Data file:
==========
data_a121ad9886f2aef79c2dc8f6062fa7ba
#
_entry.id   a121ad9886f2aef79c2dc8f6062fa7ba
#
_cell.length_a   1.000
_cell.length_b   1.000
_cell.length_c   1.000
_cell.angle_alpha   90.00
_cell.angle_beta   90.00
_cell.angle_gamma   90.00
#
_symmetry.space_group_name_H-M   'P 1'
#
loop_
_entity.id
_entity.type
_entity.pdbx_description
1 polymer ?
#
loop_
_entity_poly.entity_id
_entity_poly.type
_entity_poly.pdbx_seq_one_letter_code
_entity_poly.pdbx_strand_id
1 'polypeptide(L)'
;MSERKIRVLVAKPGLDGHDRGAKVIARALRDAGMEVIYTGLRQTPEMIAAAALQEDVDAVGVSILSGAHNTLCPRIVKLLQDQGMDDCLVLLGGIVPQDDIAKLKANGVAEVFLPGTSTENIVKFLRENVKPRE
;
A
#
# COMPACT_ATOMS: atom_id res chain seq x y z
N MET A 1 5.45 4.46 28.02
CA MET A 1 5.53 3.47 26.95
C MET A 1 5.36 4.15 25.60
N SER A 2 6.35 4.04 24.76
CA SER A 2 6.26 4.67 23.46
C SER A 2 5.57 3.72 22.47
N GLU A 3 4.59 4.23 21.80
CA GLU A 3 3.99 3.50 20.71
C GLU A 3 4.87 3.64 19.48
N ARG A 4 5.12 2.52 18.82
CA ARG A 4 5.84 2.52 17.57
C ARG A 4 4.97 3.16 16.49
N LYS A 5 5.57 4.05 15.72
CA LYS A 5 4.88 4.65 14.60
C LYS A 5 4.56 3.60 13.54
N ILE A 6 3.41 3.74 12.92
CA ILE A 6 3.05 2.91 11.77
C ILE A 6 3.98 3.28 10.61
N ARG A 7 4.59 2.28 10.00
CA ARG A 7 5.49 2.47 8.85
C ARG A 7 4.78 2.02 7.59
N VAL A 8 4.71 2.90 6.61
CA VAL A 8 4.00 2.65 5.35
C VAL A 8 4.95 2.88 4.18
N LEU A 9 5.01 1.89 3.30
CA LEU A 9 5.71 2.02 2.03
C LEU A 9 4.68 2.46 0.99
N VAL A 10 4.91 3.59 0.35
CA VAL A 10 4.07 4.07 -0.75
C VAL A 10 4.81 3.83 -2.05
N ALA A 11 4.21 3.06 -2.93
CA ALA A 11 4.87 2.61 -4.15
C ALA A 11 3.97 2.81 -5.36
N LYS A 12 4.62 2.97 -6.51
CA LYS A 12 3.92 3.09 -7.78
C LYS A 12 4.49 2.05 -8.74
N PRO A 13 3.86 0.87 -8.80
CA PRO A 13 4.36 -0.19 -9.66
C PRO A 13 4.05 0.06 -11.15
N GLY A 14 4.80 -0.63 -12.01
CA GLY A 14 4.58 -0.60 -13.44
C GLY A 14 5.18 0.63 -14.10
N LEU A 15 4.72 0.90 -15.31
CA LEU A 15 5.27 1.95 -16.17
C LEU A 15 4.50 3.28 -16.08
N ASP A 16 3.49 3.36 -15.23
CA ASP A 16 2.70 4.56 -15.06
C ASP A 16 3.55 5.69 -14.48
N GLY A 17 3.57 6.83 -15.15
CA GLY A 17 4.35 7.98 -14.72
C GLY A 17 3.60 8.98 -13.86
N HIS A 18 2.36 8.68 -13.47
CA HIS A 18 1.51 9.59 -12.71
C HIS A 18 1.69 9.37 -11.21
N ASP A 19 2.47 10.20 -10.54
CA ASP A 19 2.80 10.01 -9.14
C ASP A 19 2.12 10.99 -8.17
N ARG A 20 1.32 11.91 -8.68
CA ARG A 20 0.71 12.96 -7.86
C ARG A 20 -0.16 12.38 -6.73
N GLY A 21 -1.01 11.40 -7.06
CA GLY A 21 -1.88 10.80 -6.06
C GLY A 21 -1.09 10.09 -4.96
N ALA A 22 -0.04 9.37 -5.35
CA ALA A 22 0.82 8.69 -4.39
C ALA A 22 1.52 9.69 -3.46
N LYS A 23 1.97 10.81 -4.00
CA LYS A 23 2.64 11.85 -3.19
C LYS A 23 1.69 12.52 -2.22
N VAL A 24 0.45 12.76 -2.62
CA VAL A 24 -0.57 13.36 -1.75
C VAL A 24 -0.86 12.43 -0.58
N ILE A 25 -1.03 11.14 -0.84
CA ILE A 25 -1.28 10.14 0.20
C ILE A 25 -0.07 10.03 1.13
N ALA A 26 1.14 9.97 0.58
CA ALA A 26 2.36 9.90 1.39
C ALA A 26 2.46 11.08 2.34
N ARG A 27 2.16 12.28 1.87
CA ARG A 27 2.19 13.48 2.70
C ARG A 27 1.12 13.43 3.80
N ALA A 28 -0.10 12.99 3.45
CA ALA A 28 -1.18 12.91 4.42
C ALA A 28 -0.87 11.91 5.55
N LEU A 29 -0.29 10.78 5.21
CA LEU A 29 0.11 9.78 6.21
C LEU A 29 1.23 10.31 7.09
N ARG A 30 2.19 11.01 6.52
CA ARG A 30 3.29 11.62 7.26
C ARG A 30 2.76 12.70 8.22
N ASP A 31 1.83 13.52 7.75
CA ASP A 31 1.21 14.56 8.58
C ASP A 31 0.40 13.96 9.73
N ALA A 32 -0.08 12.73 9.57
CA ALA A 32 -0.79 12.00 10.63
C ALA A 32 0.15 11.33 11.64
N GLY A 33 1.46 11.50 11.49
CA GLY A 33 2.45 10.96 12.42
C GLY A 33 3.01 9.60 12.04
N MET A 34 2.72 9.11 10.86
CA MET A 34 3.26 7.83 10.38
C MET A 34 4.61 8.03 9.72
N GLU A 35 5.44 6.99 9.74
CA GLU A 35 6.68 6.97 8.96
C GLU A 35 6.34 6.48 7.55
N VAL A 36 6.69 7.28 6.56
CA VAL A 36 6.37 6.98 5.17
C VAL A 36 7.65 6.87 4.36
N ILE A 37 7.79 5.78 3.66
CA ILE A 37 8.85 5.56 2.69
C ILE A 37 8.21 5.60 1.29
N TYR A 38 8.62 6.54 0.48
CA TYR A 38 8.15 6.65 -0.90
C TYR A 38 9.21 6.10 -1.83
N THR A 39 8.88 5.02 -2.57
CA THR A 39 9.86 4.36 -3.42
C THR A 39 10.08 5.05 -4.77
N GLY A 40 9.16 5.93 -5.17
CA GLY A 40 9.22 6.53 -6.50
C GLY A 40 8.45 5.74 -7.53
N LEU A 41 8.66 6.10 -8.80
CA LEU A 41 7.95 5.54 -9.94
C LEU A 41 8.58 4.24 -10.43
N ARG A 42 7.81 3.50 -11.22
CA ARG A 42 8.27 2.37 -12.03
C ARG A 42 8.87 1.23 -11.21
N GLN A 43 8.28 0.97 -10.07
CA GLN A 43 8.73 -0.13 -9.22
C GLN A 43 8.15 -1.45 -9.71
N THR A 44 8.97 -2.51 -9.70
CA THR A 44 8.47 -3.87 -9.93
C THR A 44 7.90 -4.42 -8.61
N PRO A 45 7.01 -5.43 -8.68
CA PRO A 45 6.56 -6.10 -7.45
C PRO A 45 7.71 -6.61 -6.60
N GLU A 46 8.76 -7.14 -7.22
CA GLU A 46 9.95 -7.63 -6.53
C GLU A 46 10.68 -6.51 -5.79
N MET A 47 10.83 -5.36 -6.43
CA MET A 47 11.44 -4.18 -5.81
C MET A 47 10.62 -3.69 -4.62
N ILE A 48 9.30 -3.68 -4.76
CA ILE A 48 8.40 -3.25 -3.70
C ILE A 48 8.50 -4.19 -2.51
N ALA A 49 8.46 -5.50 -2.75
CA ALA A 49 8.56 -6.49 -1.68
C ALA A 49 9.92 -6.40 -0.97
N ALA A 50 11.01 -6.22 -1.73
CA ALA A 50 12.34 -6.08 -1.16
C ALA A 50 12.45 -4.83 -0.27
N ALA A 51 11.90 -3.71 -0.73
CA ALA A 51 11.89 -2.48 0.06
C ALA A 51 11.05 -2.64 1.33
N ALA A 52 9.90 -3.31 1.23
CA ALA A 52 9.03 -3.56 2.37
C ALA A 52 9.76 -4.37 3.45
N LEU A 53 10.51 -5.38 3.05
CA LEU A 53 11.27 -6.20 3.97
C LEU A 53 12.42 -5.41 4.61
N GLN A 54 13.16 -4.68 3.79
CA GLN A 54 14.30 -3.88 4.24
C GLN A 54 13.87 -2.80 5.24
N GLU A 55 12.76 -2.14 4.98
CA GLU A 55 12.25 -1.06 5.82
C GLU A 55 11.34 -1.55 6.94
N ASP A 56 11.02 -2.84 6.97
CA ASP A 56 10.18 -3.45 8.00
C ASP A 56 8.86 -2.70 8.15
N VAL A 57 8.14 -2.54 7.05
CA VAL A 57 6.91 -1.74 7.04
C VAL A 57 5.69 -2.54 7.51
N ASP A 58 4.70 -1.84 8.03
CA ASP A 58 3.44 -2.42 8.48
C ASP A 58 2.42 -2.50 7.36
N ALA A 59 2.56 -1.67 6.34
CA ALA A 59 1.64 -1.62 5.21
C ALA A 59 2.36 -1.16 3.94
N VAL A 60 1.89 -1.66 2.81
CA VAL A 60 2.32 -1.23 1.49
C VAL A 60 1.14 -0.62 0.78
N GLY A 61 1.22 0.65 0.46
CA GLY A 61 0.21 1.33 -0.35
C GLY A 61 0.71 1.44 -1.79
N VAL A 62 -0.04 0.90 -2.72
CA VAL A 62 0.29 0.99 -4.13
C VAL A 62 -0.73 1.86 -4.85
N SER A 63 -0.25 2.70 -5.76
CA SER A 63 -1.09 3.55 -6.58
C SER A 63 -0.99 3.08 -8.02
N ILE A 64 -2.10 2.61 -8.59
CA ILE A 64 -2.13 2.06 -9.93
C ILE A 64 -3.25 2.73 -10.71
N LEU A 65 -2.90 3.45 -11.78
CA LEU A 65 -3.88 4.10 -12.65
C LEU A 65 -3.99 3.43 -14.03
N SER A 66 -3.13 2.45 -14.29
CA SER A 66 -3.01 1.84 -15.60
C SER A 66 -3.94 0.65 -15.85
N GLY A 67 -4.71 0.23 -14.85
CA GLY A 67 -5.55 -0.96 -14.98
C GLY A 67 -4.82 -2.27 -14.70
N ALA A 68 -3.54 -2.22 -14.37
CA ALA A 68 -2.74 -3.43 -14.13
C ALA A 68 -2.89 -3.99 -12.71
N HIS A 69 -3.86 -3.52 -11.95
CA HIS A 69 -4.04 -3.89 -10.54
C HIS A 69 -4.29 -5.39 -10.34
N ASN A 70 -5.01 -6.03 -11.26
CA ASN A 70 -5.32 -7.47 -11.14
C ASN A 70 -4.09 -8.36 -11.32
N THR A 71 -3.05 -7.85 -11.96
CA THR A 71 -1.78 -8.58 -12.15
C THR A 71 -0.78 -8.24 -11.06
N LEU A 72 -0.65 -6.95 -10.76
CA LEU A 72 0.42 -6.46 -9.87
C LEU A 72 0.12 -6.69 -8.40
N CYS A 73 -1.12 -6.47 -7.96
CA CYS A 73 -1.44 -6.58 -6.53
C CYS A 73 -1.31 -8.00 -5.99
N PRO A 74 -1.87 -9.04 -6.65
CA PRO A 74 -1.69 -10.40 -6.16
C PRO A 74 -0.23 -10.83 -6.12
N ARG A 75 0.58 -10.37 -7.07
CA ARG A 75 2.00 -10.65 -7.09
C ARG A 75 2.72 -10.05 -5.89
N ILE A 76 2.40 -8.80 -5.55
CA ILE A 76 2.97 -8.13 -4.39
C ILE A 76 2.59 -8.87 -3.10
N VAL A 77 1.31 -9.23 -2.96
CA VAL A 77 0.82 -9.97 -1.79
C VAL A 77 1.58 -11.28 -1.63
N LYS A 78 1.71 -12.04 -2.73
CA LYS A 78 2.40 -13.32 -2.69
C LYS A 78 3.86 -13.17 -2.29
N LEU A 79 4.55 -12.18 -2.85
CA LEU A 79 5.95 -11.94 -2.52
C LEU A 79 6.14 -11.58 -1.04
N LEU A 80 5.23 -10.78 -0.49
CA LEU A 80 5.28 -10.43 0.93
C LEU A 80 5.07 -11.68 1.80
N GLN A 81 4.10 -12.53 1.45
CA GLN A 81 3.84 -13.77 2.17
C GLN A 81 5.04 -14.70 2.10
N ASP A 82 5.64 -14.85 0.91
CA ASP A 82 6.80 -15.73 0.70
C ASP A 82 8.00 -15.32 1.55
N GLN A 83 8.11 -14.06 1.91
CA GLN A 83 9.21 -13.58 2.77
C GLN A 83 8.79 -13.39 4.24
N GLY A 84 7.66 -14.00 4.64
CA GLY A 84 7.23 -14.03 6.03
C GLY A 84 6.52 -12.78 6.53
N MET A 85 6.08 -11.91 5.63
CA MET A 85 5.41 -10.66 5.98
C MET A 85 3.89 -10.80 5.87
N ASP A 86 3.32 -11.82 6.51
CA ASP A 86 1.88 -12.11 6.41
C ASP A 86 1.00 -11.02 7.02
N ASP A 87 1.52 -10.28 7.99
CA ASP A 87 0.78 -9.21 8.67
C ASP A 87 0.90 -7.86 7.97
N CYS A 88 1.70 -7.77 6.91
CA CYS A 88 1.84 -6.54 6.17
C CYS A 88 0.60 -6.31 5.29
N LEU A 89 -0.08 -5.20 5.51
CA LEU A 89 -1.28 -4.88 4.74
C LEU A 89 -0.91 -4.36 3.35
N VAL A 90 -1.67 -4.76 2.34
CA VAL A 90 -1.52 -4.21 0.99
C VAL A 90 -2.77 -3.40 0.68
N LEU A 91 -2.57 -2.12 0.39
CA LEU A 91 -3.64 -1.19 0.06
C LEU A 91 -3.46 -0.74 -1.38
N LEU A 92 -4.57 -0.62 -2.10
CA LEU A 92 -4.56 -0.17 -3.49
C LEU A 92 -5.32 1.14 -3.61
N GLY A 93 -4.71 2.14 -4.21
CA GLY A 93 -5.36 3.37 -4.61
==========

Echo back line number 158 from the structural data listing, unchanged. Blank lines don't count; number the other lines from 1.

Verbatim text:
CA GLN A 43 8.73 -0.13 -9.22